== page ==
A quick overview of logon scripts in Windows NT

Logon scripts can be very powerful tools to configure your users' workstations when they connect to your network. If you've never worked with them before, read Troy Thompson's quick overview of them in this Daily Feature.

Do you use logon scripts on your Windows NT server? They can be handy tools for automating tasks that you want to occur when your users log on. In this Daily Feature, Troy Thompson gives you a quick overview of logon scripts in Windows NT.

What good are they?
You can configure a logon script to run each time a user logs on. The script file can be a batch file or an executable file. A logon script can be used to synchronize time on a computer, map a network drive, run an antivirus check, etc. A simple logon script might look something like this:
Net use X: \\servername\sharename

This will automatically map a drive X: to the specified server and share when the user logs on. You can create logon scripts using any text editor. Just type the commands you want and save them to a file stored to your login script path.

A logon script path is a local path to the directory where logon scripts are stored. A logon script path cannot be changed from the default on Windows NT, which is usually \%systemroot%\system32\repl\import\scripts.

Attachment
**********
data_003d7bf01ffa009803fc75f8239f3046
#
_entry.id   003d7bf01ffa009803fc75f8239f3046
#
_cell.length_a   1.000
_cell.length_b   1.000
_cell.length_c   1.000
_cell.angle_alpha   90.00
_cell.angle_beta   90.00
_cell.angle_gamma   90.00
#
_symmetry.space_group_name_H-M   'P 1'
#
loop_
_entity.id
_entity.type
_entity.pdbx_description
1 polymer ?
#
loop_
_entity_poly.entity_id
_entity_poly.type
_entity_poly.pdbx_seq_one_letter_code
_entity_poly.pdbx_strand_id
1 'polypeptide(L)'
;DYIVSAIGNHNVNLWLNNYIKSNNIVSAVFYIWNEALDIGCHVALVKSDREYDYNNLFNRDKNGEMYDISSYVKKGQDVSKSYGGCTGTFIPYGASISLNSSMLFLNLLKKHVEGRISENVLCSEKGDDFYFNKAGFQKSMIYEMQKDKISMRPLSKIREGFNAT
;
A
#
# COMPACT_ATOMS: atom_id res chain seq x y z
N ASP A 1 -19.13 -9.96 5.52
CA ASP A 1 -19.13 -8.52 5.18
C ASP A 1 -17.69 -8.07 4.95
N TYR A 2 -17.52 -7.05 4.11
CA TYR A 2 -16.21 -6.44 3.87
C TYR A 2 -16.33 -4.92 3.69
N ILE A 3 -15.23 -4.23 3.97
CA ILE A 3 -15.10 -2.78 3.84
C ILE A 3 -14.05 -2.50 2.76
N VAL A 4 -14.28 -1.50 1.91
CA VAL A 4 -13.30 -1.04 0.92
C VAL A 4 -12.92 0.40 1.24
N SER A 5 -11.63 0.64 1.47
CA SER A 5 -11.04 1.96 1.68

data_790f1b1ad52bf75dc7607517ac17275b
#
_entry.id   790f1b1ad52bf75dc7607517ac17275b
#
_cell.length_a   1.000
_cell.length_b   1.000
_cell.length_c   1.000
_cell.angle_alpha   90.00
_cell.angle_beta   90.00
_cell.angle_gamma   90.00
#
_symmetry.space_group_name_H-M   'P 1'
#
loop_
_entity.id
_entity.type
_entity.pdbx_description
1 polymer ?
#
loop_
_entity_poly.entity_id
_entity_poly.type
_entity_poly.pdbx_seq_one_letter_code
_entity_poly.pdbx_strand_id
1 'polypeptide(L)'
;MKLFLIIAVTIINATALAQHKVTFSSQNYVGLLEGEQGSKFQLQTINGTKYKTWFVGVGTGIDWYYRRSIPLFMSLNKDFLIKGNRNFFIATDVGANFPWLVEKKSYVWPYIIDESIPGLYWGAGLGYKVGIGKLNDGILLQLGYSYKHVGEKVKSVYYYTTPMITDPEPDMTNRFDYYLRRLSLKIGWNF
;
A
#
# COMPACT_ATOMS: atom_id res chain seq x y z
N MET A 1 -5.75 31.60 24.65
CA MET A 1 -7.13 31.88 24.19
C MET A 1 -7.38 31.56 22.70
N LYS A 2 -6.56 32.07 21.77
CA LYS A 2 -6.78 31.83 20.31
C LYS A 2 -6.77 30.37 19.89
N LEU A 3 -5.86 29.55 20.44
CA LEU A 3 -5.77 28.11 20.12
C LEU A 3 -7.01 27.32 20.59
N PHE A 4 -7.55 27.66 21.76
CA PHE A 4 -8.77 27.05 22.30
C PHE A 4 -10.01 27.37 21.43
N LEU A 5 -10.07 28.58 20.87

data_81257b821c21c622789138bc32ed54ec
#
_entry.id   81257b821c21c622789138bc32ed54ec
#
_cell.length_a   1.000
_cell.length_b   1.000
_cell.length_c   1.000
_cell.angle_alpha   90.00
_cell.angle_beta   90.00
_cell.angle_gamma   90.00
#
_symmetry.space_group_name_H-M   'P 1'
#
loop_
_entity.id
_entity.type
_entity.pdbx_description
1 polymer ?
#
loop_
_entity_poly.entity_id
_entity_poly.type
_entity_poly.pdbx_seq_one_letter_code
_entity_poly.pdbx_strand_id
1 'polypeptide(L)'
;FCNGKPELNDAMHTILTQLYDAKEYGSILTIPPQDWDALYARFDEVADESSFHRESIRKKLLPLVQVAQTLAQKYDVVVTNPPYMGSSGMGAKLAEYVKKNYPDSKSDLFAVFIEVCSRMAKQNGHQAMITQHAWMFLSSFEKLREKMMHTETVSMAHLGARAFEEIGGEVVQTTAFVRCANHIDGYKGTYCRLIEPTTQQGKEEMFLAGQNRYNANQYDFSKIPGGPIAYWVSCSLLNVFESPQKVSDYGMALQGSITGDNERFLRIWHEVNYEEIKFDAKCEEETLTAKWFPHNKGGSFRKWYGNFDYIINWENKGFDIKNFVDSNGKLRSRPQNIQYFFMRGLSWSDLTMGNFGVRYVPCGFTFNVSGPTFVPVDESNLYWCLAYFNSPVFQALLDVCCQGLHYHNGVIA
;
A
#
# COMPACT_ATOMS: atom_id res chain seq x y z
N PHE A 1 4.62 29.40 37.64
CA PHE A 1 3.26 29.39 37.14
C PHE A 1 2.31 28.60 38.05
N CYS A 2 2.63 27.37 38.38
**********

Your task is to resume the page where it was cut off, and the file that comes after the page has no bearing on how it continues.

When a domain controller authenticates a logon request from a user that has a logon script, the system locates the logon script by combining a local logon script path specified in Server Manager with a filename specified in User Manager.

Configuring user accounts to use logon scripts
When users log in, they don’t automatically execute logon scripts that you create. Instead, you must configure the user account to point to the logon script you want to use.

To do so, start the User Manager For Domains by selecting Start | Programs | Administrative Tools (Common) | User Manager For Domains. When the User Manager For Domains window appears, right-click the user account you want to associate with a logon script and click Properties.

When you do, the User Environment Profile screen appears as shown in Figure A. Type the name of the logon script you want the user to execute in the Logon Script Name field. Then, click OK.

Figure A
Type the name of the logon script you want the user to execute in the Logon Script Name field.

In a domain, the master copy of each logon script should be stored under one replication export directory of the primary domain controller or a backup domain controller. From this domain controller, the master logon scripts should be replicated to the other servers of the domain. Each domain controller must have the path to the imported logon scripts entered in Logon Script Path of the Directory Replication dialog box.

You have to use Server Manager to configure a logon script path for a server. Double-click on the server you wish to configure and choose Replication from the property sheet. Type a local path in the Logon Script Path box. An entry is required for this field. Usually, the path will be something like c:\winnt\system32\repl\import\scripts. Click OK to exit when you have entered the required information.
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